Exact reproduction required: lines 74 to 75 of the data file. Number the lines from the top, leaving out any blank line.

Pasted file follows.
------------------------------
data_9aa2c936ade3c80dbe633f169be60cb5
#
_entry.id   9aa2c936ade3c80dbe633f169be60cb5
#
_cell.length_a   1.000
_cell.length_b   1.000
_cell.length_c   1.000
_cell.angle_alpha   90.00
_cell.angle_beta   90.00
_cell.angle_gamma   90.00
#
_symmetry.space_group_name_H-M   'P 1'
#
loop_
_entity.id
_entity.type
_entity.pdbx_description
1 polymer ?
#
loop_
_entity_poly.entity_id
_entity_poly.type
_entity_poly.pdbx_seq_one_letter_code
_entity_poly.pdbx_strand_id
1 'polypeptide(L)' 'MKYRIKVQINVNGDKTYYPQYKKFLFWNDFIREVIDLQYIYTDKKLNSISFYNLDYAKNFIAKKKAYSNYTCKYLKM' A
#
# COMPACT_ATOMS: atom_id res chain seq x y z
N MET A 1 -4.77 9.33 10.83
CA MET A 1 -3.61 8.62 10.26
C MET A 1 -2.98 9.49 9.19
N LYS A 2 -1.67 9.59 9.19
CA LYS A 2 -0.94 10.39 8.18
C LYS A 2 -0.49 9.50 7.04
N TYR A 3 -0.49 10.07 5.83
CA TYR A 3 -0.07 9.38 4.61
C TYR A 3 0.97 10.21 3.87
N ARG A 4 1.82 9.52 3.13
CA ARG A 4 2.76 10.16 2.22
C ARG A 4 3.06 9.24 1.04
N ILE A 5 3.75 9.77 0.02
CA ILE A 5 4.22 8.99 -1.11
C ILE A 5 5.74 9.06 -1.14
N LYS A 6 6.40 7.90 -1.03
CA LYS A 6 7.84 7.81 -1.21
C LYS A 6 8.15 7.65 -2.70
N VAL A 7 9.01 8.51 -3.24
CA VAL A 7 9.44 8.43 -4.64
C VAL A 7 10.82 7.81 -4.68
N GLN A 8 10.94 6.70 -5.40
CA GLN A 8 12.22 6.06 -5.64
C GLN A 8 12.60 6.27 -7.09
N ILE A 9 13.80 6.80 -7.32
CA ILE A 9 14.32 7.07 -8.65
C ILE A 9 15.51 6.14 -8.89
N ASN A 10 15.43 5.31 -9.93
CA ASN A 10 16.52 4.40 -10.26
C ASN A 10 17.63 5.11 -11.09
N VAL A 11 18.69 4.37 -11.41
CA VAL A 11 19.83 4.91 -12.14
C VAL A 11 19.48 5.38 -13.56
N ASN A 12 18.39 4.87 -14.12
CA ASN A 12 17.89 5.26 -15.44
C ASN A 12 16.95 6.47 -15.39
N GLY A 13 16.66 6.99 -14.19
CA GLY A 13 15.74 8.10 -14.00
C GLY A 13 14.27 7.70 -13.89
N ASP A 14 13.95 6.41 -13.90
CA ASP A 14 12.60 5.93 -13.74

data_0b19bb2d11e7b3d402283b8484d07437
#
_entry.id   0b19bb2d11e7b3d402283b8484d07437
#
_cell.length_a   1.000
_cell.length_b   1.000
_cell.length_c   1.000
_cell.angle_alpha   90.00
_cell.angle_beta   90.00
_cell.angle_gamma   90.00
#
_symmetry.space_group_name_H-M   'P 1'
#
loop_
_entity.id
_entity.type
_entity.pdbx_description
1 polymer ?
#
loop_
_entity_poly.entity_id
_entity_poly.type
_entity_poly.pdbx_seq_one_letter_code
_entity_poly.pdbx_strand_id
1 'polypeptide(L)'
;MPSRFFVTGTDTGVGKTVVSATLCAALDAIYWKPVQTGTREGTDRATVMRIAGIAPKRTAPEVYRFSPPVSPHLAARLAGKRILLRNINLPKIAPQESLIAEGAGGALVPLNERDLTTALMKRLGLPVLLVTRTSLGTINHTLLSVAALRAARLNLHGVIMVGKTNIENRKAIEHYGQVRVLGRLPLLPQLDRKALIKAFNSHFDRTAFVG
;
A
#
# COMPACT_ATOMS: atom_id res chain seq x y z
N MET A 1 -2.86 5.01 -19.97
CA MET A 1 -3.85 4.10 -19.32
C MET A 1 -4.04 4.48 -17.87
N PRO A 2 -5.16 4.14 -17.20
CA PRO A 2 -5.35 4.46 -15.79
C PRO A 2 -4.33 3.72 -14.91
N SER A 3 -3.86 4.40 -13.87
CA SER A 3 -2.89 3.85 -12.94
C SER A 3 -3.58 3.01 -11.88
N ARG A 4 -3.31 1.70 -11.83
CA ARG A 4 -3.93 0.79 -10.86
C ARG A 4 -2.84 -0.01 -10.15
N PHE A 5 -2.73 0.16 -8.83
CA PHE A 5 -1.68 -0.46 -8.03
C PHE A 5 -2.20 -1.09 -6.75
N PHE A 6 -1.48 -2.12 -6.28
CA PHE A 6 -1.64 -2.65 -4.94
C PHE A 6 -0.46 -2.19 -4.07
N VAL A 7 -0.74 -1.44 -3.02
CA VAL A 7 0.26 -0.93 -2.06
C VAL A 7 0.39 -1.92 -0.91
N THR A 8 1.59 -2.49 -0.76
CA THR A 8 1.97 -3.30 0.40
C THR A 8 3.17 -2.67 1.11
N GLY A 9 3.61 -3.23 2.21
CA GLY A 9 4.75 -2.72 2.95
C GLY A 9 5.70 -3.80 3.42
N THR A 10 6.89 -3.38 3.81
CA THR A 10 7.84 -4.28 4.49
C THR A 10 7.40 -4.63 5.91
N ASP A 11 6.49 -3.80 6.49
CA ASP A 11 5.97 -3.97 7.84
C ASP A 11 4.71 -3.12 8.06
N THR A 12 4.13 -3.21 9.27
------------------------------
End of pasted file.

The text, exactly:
_cell.length_b   1.000
_cell.length_c   1.000